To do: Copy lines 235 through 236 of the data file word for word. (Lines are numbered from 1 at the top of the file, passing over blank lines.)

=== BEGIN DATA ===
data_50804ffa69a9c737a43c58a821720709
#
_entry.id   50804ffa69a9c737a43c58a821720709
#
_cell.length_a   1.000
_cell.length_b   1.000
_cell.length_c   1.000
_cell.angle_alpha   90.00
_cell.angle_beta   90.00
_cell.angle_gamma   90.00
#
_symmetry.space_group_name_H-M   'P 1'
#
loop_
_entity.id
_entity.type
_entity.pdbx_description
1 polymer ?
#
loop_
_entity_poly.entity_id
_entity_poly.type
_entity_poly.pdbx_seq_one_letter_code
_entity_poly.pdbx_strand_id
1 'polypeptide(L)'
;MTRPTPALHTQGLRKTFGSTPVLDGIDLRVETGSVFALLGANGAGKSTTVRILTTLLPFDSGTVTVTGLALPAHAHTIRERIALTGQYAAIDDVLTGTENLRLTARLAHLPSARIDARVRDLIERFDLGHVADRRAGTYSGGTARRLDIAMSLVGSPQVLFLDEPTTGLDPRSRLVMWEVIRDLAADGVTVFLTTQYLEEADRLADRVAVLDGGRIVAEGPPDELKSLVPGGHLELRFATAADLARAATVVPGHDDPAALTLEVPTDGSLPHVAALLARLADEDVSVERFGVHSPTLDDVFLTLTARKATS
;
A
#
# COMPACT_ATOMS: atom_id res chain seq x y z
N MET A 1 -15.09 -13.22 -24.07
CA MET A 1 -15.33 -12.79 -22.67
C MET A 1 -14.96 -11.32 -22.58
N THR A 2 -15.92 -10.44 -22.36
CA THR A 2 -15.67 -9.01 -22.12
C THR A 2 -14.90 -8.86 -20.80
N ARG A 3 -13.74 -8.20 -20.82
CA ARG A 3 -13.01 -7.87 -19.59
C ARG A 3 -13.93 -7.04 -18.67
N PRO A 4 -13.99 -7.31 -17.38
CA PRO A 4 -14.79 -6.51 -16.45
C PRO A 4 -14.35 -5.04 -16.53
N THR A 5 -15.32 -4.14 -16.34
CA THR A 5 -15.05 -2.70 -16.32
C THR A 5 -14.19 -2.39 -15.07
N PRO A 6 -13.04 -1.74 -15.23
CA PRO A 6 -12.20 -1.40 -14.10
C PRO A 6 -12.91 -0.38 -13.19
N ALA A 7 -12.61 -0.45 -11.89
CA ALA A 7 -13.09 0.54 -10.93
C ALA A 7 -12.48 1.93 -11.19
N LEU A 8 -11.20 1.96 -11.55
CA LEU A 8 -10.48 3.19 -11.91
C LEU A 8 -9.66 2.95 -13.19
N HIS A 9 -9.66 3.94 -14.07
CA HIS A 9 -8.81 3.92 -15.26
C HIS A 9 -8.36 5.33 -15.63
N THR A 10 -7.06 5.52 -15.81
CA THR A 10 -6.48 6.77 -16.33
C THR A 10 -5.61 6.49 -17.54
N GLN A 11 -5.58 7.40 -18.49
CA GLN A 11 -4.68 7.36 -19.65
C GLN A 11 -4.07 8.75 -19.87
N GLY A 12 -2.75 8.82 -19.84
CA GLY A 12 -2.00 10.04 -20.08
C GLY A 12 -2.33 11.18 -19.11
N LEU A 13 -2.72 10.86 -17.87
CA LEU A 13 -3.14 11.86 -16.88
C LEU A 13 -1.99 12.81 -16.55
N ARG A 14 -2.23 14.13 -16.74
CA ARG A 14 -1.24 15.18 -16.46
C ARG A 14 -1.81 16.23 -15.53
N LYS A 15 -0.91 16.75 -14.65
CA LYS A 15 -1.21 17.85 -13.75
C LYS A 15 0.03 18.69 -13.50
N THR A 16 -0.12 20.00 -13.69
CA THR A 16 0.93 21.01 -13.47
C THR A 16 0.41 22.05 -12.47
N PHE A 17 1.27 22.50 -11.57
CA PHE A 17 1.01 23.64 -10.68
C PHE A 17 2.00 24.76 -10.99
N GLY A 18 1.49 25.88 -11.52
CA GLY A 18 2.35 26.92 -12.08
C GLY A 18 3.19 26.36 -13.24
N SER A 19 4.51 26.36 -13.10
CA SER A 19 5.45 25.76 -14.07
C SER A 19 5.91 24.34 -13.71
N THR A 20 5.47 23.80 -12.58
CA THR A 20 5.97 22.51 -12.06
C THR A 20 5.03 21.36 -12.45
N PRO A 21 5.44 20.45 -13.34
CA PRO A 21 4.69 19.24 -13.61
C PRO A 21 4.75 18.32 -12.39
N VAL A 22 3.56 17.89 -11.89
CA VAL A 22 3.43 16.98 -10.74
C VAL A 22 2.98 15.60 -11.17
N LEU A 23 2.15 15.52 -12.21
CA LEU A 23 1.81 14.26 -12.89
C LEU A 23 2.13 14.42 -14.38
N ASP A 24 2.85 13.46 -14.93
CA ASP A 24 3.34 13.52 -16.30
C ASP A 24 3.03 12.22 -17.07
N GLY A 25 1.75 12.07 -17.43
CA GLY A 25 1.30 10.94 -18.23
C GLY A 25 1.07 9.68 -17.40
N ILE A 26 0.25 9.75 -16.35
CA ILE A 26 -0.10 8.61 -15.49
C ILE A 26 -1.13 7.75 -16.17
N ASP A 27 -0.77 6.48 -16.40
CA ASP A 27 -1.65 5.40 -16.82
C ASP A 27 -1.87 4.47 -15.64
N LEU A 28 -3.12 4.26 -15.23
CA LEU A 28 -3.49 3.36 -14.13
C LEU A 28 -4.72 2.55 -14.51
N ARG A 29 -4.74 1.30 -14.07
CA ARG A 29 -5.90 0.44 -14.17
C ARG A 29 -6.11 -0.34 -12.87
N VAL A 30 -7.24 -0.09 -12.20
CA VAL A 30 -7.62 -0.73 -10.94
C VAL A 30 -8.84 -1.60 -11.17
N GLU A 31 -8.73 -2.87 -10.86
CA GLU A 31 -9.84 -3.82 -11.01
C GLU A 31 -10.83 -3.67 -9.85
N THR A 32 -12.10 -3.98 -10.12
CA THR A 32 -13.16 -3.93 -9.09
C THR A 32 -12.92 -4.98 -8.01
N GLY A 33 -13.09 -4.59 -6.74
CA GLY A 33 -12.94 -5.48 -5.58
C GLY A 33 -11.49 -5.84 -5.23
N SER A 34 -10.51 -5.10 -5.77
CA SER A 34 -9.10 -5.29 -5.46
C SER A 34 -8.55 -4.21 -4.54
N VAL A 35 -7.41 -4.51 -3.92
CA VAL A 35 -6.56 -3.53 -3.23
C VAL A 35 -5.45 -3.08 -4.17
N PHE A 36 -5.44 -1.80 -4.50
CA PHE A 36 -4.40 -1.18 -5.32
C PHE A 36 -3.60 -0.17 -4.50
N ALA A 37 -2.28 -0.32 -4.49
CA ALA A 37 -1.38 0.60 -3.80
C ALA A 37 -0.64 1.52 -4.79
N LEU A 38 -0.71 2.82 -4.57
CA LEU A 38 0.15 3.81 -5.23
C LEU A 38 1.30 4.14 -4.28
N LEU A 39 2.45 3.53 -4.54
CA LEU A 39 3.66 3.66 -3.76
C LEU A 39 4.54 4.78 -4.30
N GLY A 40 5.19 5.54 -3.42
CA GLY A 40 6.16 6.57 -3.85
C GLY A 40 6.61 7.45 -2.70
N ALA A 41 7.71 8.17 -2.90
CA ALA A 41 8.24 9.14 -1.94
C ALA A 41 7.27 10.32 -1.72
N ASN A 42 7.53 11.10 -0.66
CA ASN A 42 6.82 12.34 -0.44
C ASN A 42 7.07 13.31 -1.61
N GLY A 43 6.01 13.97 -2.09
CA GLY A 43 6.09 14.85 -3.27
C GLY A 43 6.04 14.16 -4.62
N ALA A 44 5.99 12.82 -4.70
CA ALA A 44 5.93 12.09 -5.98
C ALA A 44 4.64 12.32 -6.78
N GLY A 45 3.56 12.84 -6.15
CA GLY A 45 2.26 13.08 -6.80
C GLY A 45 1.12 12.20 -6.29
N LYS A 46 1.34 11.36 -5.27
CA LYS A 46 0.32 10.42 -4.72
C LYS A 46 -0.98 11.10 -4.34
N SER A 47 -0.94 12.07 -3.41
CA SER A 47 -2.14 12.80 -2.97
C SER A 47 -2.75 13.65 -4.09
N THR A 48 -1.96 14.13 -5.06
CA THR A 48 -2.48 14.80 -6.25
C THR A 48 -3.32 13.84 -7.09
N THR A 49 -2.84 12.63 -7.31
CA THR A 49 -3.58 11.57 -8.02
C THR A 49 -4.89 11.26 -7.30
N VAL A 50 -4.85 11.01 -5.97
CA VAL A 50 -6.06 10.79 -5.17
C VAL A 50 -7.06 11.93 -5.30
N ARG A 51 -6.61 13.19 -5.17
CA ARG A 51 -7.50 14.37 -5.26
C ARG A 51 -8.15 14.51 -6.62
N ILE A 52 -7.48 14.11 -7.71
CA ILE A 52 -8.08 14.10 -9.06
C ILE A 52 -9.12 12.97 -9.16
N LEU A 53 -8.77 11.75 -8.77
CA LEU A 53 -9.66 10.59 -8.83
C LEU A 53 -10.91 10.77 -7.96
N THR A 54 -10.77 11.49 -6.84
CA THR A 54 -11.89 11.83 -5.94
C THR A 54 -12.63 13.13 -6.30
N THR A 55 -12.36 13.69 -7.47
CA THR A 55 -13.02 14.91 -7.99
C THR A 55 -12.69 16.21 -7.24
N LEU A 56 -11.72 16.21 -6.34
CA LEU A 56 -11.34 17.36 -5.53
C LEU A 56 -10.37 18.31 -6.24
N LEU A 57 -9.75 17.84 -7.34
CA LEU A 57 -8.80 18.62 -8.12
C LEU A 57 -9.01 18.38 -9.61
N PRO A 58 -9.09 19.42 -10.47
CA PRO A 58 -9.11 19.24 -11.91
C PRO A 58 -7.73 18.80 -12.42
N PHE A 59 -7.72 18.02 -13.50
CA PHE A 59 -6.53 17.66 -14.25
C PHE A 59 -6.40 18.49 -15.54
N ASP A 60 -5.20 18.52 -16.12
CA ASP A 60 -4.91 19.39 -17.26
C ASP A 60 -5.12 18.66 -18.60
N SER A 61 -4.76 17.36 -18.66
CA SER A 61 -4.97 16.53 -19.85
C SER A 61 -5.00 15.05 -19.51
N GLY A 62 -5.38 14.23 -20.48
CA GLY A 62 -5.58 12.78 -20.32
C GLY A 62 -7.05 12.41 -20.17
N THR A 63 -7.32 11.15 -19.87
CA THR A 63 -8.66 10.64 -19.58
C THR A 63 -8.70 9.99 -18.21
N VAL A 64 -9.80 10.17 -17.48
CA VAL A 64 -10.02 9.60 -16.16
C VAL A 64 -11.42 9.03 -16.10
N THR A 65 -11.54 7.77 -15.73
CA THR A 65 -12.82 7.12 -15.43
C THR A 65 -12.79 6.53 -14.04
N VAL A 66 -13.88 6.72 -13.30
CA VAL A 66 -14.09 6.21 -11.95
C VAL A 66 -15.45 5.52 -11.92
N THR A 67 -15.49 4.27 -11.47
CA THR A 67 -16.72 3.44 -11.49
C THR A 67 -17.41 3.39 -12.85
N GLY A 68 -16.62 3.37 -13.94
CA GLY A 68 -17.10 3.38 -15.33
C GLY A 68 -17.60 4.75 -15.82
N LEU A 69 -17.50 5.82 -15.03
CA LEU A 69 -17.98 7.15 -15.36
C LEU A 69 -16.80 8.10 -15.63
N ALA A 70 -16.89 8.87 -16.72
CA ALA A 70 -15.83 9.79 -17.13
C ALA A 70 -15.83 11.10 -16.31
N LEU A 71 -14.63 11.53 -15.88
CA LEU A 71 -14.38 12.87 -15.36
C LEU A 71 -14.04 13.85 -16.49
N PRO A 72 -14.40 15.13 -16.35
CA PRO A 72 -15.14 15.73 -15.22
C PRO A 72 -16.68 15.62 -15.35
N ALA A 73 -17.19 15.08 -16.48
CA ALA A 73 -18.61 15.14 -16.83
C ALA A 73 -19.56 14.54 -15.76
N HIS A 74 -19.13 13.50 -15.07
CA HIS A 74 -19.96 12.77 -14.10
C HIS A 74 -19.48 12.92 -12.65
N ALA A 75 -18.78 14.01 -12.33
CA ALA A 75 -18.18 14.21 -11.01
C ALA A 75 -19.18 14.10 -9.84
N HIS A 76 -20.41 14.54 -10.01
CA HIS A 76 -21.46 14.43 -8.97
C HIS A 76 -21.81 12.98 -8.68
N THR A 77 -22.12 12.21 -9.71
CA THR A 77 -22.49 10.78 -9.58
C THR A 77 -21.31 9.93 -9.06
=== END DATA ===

N LEU A 69 -17.50 5.82 -15.03
CA LEU A 69 -17.98 7.15 -15.36